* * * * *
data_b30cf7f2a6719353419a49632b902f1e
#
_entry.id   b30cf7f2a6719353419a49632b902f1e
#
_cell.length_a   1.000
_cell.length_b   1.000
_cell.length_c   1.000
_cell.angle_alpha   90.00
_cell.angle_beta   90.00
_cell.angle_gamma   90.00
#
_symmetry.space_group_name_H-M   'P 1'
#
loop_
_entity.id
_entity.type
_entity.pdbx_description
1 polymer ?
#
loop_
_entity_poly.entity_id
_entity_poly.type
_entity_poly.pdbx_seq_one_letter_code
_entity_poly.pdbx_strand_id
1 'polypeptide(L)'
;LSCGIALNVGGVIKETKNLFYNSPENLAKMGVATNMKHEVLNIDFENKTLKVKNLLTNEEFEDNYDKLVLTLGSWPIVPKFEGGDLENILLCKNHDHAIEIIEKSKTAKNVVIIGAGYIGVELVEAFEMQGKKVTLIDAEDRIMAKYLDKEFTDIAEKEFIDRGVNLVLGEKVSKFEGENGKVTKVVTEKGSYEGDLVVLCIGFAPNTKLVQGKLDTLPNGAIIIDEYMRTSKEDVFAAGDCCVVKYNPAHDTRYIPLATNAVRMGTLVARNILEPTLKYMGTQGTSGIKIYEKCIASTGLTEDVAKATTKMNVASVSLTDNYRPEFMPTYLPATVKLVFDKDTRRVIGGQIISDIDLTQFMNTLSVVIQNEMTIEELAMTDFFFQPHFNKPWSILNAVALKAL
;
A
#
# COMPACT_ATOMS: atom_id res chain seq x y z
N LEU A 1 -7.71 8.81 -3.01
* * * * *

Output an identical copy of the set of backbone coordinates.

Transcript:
data_b30cf7f2a6719353419a49632b902f1e
#
_entry.id   b30cf7f2a6719353419a49632b902f1e
#
_cell.length_a   1.000
_cell.length_b   1.000
_cell.length_c   1.000
_cell.angle_alpha   90.00
_cell.angle_beta   90.00
_cell.angle_gamma   90.00
#
_symmetry.space_group_name_H-M   'P 1'
#
loop_
_entity.id
_entity.type
_entity.pdbx_description
1 polymer ?
#
loop_
_entity_poly.entity_id
_entity_poly.type
_entity_poly.pdbx_seq_one_letter_code
_entity_poly.pdbx_strand_id
1 'polypeptide(L)'
;LSCGIALNVGGVIKETKNLFYNSPENLAKMGVATNMKHEVLNIDFENKTLKVKNLLTNEEFEDNYDKLVLTLGSWPIVPKFEGGDLENILLCKNHDHAIEIIEKSKTAKNVVIIGAGYIGVELVEAFEMQGKKVTLIDAEDRIMAKYLDKEFTDIAEKEFIDRGVNLVLGEKVSKFEGENGKVTKVVTEKGSYEGDLVVLCIGFAPNTKLVQGKLDTLPNGAIIIDEYMRTSKEDVFAAGDCCVVKYNPAHDTRYIPLATNAVRMGTLVARNILEPTLKYMGTQGTSGIKIYEKCIASTGLTEDVAKATTKMNVASVSLTDNYRPEFMPTYLPATVKLVFDKDTRRVIGGQIISDIDLTQFMNTLSVVIQNEMTIEELAMTDFFFQPHFNKPWSILNAVALKAL
;
A
#
# COMPACT_ATOMS: atom_id res chain seq x y z
N LEU A 1 -7.71 8.81 -3.01